You are right that it is not necessary to catch errors you are not intending on handling.
SET XACT_ABORT ON; ensures a rollback in all circumstances (except for a couple of very weird edge cases of uncatchable errors, which Erland Sommarskog says are basically unfixed bugs). Syntax errors from dynamic SQL are also not caught and rolled back, however that is just one more good reason to use a good IDE, proper version control and avoid dynamic SQL.
In my opinion, it is only necessary to
CATCH errors if you intend on dealing with them. Erland's articles are generally misunderstood, they are intended for handling errors, not just catching and re-throwing.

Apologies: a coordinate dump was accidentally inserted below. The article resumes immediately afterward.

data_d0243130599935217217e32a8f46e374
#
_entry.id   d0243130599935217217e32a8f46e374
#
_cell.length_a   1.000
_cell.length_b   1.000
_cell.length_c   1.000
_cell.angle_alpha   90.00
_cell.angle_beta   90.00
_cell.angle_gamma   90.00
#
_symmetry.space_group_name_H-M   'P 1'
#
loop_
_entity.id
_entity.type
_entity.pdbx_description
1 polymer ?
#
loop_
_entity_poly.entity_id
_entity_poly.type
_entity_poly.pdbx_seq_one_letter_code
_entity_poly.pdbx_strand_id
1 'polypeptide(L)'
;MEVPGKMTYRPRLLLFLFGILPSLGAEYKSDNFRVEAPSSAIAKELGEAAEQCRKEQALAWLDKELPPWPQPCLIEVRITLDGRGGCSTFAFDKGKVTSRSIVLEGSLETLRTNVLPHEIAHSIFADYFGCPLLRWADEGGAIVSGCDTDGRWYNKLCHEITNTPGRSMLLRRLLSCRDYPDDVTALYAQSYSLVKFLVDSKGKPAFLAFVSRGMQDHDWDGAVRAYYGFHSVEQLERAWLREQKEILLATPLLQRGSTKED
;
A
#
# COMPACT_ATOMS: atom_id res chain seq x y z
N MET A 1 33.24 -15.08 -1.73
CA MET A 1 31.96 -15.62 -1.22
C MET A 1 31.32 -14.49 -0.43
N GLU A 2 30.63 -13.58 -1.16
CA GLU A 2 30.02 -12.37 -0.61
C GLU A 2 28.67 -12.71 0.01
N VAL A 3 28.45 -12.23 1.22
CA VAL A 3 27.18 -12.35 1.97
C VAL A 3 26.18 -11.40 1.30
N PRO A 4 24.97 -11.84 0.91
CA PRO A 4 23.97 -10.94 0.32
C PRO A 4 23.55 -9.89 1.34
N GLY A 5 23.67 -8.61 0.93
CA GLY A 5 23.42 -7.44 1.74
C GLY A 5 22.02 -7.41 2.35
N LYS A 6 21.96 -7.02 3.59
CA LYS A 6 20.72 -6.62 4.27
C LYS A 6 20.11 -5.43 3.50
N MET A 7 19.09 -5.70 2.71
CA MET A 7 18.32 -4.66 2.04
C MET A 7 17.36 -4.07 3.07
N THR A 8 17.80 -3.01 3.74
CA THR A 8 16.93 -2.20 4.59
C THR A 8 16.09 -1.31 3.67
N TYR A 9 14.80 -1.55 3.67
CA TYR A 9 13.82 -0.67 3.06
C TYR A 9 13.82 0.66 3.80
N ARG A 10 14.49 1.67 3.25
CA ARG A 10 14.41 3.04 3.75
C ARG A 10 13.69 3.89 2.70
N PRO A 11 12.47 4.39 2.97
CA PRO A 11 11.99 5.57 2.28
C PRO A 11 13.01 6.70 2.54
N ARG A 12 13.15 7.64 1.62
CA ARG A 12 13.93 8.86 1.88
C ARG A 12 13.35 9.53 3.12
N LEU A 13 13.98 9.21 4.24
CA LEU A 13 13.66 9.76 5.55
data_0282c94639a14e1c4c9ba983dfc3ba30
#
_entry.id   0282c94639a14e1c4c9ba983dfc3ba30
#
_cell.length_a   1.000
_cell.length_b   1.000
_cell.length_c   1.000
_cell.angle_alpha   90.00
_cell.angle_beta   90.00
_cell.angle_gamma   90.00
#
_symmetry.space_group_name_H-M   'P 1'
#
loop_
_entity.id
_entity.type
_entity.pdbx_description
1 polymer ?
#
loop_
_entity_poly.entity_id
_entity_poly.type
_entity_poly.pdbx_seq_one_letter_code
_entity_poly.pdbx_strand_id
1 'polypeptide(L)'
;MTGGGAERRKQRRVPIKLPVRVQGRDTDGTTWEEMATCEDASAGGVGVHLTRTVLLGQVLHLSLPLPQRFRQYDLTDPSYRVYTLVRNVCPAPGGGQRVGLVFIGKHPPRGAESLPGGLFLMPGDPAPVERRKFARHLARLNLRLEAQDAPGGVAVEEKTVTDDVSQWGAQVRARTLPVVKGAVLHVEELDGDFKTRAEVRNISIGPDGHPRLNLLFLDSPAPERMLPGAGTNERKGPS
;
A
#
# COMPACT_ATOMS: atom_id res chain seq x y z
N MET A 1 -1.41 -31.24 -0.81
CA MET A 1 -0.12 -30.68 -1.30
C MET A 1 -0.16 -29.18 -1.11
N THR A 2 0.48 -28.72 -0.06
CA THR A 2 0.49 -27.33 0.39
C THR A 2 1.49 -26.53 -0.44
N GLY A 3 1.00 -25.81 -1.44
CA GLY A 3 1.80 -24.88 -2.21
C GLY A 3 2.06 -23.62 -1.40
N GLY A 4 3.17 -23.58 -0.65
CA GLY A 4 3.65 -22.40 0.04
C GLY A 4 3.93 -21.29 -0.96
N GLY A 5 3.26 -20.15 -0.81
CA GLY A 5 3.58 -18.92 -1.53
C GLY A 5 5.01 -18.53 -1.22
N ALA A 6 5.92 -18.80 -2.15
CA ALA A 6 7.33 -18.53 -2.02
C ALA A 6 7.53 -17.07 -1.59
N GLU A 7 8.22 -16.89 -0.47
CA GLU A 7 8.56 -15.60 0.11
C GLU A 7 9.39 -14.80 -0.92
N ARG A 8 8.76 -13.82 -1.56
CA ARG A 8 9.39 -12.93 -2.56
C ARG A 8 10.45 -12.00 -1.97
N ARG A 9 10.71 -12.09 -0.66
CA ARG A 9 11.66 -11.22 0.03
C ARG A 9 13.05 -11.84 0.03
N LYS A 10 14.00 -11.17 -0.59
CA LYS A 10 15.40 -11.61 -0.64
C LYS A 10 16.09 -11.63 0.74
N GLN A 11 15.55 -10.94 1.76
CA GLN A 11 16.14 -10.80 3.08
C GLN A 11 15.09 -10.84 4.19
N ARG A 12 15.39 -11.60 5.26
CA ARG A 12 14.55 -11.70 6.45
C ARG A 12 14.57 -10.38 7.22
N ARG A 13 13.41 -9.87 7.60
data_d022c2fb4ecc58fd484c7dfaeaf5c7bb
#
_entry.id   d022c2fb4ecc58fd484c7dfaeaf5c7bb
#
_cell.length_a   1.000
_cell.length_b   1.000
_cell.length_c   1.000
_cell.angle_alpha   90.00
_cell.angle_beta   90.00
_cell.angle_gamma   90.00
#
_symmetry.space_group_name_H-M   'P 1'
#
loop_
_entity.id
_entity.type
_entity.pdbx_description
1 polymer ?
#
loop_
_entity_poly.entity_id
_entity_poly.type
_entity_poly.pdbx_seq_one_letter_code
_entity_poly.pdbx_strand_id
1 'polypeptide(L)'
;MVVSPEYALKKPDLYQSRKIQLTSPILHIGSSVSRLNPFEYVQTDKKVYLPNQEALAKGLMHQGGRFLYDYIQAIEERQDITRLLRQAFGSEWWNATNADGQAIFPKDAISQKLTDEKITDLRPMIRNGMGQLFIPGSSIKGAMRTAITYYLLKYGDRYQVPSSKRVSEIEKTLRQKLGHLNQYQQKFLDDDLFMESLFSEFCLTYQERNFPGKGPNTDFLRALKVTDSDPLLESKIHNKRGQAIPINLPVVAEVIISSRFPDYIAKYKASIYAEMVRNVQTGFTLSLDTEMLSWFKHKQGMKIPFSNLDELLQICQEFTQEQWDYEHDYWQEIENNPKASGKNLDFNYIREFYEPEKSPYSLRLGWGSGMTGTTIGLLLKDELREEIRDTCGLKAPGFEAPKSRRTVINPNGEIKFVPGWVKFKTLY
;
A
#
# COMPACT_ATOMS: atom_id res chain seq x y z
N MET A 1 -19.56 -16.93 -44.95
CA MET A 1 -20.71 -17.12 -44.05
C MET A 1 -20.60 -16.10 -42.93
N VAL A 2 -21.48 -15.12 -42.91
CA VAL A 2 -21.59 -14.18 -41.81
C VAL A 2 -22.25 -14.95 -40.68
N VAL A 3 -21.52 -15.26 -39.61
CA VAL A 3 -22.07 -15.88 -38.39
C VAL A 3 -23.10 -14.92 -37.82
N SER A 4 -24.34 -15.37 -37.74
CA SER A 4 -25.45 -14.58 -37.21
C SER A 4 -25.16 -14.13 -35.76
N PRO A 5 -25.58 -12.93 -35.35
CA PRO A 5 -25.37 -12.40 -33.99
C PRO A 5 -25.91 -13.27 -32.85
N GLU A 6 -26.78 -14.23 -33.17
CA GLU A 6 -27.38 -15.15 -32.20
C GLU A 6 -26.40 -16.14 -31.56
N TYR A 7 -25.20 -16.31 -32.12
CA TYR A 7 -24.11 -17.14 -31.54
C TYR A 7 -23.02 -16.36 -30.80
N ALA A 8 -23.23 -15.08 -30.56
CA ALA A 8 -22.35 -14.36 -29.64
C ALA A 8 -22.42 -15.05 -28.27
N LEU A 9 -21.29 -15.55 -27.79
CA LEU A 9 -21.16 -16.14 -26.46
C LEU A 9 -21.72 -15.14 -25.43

SET XACT_ABORT ON; is always necessary, in order to correctly roll back transactions.
And in triggers, you must never explicitly roll back. If you do, you will get a spurious error # 3609
The transaction ended in the trigger. The batch has been aborted. And
ON by default in triggers.
But there are sometimes circumstances when you do actually want to catch and handle errors within your SQL code. For this you must use
BEGIN CATCH, and you also must use a conditional
ROLLBACK as shown.
For example, you can see in this fiddle that a second insert outside of the transaction is still committed, even though
BEGIN CATCH was used.
You only need to use
BEGIN CATCH and conditional
ROLLBACK; if handling the error.
SET XACT_ABORT must always be
ON if you have an explicit transaction, irrespective of whether there is a
CATCH, to ensure that rollback happens correctly.